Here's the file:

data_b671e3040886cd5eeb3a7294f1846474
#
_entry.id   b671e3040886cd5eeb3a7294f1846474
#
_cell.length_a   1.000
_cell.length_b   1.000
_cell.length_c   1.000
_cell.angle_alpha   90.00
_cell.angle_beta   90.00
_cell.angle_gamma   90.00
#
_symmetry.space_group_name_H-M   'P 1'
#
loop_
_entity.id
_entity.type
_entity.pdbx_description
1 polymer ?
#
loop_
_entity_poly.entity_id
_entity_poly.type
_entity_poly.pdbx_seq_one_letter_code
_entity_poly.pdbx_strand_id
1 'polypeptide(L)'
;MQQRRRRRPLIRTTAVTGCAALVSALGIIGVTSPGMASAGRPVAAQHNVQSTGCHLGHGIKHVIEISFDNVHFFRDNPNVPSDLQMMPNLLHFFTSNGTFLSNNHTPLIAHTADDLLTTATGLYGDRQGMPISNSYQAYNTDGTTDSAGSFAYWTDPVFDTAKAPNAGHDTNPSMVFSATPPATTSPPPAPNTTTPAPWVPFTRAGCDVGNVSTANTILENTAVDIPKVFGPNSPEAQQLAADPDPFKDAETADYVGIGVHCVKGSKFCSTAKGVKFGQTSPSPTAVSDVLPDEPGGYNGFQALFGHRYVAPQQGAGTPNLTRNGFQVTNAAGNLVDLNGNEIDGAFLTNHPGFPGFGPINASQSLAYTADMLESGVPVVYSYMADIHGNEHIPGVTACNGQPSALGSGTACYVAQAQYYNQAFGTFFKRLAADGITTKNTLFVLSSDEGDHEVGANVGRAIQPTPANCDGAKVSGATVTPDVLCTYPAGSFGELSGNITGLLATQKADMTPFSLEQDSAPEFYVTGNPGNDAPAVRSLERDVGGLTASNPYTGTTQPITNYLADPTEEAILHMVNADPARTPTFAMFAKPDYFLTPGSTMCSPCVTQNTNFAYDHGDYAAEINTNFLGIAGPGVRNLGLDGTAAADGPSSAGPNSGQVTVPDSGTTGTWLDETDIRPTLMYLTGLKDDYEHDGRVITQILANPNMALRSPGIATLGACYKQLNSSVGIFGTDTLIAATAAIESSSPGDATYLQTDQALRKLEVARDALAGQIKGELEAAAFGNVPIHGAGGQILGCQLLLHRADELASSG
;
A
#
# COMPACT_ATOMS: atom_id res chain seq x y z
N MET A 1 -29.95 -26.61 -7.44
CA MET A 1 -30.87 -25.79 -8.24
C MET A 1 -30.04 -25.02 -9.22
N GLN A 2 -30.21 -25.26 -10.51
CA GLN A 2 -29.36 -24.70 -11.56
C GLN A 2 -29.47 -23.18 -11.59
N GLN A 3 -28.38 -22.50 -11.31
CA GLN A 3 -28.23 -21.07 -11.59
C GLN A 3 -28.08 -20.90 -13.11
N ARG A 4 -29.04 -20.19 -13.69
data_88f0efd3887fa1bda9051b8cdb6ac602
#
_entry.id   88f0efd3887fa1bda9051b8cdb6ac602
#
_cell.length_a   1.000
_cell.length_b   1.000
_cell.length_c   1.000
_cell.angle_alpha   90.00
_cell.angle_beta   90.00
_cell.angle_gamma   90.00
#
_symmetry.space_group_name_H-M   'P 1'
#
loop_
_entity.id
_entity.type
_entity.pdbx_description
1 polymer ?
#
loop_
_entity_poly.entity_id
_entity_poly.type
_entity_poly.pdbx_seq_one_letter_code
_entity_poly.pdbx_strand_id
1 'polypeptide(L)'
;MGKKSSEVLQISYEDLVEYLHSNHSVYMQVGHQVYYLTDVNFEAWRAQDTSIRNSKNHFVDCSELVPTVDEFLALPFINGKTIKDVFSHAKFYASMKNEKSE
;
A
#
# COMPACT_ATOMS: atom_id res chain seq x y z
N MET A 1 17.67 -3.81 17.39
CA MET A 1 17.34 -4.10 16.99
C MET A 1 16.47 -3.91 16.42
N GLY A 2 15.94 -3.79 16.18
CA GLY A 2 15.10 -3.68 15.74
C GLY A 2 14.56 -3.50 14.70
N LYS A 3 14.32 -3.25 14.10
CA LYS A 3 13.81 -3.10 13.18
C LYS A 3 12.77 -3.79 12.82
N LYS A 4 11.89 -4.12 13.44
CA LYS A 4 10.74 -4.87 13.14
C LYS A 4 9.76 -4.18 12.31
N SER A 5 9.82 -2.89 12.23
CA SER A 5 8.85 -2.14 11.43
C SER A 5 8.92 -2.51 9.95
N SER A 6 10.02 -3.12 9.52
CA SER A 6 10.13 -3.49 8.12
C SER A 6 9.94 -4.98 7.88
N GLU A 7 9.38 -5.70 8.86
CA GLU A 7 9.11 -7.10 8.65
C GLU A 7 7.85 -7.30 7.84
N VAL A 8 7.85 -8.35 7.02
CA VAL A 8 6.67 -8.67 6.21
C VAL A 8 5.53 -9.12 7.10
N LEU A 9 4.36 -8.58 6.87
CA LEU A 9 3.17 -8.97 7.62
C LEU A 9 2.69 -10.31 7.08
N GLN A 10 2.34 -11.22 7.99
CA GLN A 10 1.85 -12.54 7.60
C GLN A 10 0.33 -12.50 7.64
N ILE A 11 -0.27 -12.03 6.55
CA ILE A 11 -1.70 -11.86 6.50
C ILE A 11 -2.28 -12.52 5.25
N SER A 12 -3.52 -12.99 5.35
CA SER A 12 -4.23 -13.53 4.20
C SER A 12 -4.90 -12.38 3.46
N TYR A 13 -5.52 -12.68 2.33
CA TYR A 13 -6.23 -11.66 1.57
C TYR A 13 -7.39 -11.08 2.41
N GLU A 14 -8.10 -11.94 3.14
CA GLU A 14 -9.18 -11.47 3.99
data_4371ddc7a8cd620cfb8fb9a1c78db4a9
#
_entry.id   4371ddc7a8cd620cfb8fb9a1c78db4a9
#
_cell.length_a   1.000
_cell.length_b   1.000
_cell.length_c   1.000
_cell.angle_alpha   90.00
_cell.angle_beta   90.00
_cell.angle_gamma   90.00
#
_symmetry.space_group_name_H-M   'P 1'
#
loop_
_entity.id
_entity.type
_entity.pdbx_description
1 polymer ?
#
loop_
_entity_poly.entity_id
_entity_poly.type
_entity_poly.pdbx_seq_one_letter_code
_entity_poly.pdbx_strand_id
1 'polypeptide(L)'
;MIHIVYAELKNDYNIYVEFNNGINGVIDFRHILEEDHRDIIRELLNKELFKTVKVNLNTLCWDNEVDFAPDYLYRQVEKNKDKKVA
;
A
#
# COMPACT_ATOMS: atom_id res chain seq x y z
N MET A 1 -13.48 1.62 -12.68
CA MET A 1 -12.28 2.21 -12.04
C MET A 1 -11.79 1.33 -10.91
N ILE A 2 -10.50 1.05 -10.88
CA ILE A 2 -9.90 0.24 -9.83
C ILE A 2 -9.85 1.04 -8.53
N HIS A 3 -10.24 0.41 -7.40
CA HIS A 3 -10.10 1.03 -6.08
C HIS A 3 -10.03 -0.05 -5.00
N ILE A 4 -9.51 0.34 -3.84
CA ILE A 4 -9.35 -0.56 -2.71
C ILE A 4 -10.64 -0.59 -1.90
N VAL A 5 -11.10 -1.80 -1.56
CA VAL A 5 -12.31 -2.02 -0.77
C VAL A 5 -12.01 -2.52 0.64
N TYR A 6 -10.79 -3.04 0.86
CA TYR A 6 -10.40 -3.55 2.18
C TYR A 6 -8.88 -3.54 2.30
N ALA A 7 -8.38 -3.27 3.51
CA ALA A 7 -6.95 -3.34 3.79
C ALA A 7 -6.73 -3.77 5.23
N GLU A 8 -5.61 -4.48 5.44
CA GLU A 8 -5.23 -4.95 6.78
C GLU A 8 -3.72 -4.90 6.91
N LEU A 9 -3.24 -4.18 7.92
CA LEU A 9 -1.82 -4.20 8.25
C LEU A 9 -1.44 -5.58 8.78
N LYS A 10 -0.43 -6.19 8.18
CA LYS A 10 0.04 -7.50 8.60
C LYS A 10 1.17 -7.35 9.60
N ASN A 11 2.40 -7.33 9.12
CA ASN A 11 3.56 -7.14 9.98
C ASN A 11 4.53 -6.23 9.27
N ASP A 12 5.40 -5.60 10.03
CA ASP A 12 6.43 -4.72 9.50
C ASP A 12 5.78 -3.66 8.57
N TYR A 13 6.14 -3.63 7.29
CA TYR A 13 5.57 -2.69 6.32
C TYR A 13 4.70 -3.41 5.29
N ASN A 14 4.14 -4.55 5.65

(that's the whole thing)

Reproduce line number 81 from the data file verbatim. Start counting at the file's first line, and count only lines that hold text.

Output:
CA LYS A 4 10.74 -4.87 13.14